Breaking the fourth wall in Bollywood

Interactions beyond the silver screen

Cinema

May 16, 2021

/ By / New Delhi

Breaking the fourth wall in Bollywood

Taapsee Pannu, in the trailer of her film Thappad (2020), broke the fourth wall & addressed audience directly

Often used in Hollywood, breaking the fourth wall during the film is becoming increasingly popular in Bollywood, too, to engage with the audience and create a long-lasting impression.

Vikram Sabharwal slaps his wife Amrita at a party, owing to professional stress. Amrita is as shocked as the audience watching the film. She suddenly turns towards the screen and asks the audience whether they are waiting to watch the rest.

She then says that slapping is not “itni si baat” (a negligible affair) and urges the viewers to report the trailer on social media platforms to make it the most reported one. She adds that videos containing violence against women shouldn’t be encouraged.

This is how Bollywood actor Taapsee Pannu, in the trailer of her film Thappad (2020), broke the fourth wall and addressed the audience directly. Not just the slap followed by pin-drop-silence, what also surprised many audience was the actor’s direct question to those watching the trailer.

Karthik Tripathi, a Delhi-based filmmaker, says that breaking the fourth wall and interacting with the audience is important in order to break the monotony of a film, especially in films like Thappad, in which a call to action plays an important role.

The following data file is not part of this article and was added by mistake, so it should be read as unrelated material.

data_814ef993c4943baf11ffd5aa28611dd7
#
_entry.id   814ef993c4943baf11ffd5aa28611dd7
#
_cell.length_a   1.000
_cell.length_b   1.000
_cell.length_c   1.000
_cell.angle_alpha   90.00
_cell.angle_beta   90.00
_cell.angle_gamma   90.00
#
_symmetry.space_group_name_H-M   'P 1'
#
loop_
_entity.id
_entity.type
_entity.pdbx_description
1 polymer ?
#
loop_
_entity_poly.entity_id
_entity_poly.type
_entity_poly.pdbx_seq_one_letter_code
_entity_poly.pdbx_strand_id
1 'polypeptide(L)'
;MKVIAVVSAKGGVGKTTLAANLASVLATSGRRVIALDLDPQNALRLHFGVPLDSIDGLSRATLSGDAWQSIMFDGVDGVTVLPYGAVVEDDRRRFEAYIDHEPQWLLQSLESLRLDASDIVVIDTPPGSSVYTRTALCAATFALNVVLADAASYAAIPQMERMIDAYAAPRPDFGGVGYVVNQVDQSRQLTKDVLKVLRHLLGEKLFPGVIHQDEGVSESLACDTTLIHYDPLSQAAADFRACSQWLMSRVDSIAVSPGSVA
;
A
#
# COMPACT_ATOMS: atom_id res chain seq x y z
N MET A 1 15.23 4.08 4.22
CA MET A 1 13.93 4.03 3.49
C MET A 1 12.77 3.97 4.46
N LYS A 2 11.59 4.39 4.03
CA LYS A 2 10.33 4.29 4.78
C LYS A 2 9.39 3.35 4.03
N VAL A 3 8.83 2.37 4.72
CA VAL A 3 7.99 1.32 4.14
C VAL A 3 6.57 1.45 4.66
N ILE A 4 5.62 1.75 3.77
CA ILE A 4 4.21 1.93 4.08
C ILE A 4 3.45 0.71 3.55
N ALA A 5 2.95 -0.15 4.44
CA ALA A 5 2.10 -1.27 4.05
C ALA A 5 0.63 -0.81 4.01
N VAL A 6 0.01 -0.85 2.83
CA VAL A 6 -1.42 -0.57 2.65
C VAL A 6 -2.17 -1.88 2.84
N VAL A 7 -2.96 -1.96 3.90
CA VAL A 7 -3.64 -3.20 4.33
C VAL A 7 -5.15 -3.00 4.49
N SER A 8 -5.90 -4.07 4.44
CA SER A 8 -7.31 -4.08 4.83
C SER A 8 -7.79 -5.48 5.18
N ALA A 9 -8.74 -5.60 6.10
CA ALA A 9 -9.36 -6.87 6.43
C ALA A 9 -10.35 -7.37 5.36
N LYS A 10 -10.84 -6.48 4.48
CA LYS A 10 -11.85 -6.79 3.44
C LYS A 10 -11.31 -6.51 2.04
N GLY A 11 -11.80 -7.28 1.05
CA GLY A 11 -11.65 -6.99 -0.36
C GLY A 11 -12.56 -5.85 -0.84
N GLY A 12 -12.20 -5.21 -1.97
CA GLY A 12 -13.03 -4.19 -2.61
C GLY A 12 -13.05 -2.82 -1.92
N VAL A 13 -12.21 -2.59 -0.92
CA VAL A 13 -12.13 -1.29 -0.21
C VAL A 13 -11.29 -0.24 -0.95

“As an audience, we usually occupy the viewpoint of the camera, which would within the space of the film’s physical world be the ‘fourth wall’ that we never actually see. Breaking the fourth wall is one of those rarely employed cinematic techniques that instead of attempting to immerse viewers in the world that is being created, actively draws them out of it,” he adds.

What is the fourth wall?

Films like Wolf of Wall Street (2013) made breaking the fourth wall popular

Tripathi explains that in cinematic parlance, the phrase ‘breaking the fourth wall’ is often used by writers and critics. The concept refers to the technique where the actors in a film or a play interact directly with the audience. The term originated in theatres where fourth wall refers to an imaginary wall at the front of the stage that separates audience from the performers.

He goes on to say that there are many contemporary films and shows directed in various languages that use breaking fourth wall as a storytelling device. Films, such as Deadpool (2016) and The Wolf of Wall Street (2013), and shows, such as House of Cards (2013-2018), have made the technique popular.

Though popular in the Hollywood, in Indian cinema, especially in the Bollywood films, using this technique is still uncommon. “Even when directors break the fourth wall in Bollywood, they often remain very conscious that it might sound childish or like preaching to audience,” he says.

Breaking fourth wall in Bollywood films

Breaking the fourth wall, according to filmmaker Tripathi, can be done in two ways. “The first option is by addressing the audience directly, or by responding to something that happens among the audience,” he explains.

The other way, which he says is more popular in Bollywood, is by adding a number of references, inside jokes and social messages in films.

Films such as Om Shanti Om (2007), Johnny Gaddar (2007), Luck By Chance (2009) and Kal Ho Na Ho (2003) offer a treasure trove of references and inside jokes on Hindi films.

All lead characters in Kal Ho Naa Ho answered audiences directly when Aman asked them a question